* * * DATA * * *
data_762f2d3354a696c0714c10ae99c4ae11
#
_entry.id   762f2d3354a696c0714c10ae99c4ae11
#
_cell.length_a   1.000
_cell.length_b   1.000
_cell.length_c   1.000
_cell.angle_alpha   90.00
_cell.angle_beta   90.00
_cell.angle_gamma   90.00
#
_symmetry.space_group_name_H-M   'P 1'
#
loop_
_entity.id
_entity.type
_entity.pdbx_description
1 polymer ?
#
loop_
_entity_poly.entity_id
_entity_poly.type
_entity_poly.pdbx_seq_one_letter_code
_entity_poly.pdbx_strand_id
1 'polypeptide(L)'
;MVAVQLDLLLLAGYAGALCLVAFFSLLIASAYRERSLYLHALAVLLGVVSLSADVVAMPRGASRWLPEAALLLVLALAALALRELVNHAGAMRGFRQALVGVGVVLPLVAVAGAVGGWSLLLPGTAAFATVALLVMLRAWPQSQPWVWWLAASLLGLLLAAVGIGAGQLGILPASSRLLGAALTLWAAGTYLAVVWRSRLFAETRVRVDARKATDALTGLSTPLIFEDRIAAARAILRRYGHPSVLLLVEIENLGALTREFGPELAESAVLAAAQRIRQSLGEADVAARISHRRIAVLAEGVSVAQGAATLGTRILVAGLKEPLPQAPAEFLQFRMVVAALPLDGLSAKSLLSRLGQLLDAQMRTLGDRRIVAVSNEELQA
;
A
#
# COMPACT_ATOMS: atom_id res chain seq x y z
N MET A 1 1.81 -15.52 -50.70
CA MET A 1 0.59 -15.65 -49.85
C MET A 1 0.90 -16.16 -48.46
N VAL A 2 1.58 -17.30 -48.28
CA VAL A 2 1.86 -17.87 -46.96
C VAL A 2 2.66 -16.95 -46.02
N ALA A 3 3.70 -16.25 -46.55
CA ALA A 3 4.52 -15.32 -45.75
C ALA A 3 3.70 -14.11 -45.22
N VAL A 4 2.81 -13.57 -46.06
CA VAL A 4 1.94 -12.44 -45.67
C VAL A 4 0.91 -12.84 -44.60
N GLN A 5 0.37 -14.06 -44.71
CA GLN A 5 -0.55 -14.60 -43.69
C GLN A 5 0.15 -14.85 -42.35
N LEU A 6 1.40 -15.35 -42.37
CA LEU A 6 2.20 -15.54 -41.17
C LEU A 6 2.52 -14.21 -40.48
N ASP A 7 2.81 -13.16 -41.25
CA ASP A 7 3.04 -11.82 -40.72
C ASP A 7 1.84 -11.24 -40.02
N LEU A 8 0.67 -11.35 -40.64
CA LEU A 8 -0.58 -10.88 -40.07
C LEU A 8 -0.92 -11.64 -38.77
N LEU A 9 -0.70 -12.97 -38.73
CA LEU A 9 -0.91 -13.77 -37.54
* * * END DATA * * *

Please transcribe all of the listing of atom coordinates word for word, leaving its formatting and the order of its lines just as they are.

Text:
data_762f2d3354a696c0714c10ae99c4ae11
#
_entry.id   762f2d3354a696c0714c10ae99c4ae11
#
_cell.length_a   1.000
_cell.length_b   1.000
_cell.length_c   1.000
_cell.angle_alpha   90.00
_cell.angle_beta   90.00
_cell.angle_gamma   90.00
#
_symmetry.space_group_name_H-M   'P 1'
#
loop_
_entity.id
_entity.type
_entity.pdbx_description
1 polymer ?
#
loop_
_entity_poly.entity_id
_entity_poly.type
_entity_poly.pdbx_seq_one_letter_code
_entity_poly.pdbx_strand_id
1 'polypeptide(L)'
;MVAVQLDLLLLAGYAGALCLVAFFSLLIASAYRERSLYLHALAVLLGVVSLSADVVAMPRGASRWLPEAALLLVLALAALALRELVNHAGAMRGFRQALVGVGVVLPLVAVAGAVGGWSLLLPGTAAFATVALLVMLRAWPQSQPWVWWLAASLLGLLLAAVGIGAGQLGILPASSRLLGAALTLWAAGTYLAVVWRSRLFAETRVRVDARKATDALTGLSTPLIFEDRIAAARAILRRYGHPSVLLLVEIENLGALTREFGPELAESAVLAAAQRIRQSLGEADVAARISHRRIAVLAEGVSVAQGAATLGTRILVAGLKEPLPQAPAEFLQFRMVVAALPLDGLSAKSLLSRLGQLLDAQMRTLGDRRIVAVSNEELQA
;
A
#
# COMPACT_ATOMS: atom_id res chain seq x y z
N MET A 1 1.81 -15.52 -50.70
CA MET A 1 0.59 -15.65 -49.85
C MET A 1 0.90 -16.16 -48.46
N VAL A 2 1.58 -17.30 -48.28
CA VAL A 2 1.86 -17.87 -46.96
C VAL A 2 2.66 -16.95 -46.02
N ALA A 3 3.70 -16.25 -46.55
CA ALA A 3 4.52 -15.32 -45.75
C ALA A 3 3.70 -14.11 -45.22
N VAL A 4 2.81 -13.57 -46.06
CA VAL A 4 1.94 -12.44 -45.67
C VAL A 4 0.91 -12.84 -44.60
N GLN A 5 0.37 -14.06 -44.71
CA GLN A 5 -0.55 -14.60 -43.69
C GLN A 5 0.15 -14.85 -42.35
N LEU A 6 1.40 -15.35 -42.37
CA LEU A 6 2.20 -15.54 -41.17
C LEU A 6 2.52 -14.21 -40.48
N ASP A 7 2.81 -13.16 -41.25
CA ASP A 7 3.04 -11.82 -40.72
C ASP A 7 1.84 -11.24 -40.02
N LEU A 8 0.67 -11.35 -40.64
CA LEU A 8 -0.58 -10.88 -40.07
C LEU A 8 -0.92 -11.64 -38.77
N LEU A 9 -0.70 -12.97 -38.73
CA LEU A 9 -0.91 -13.77 -37.54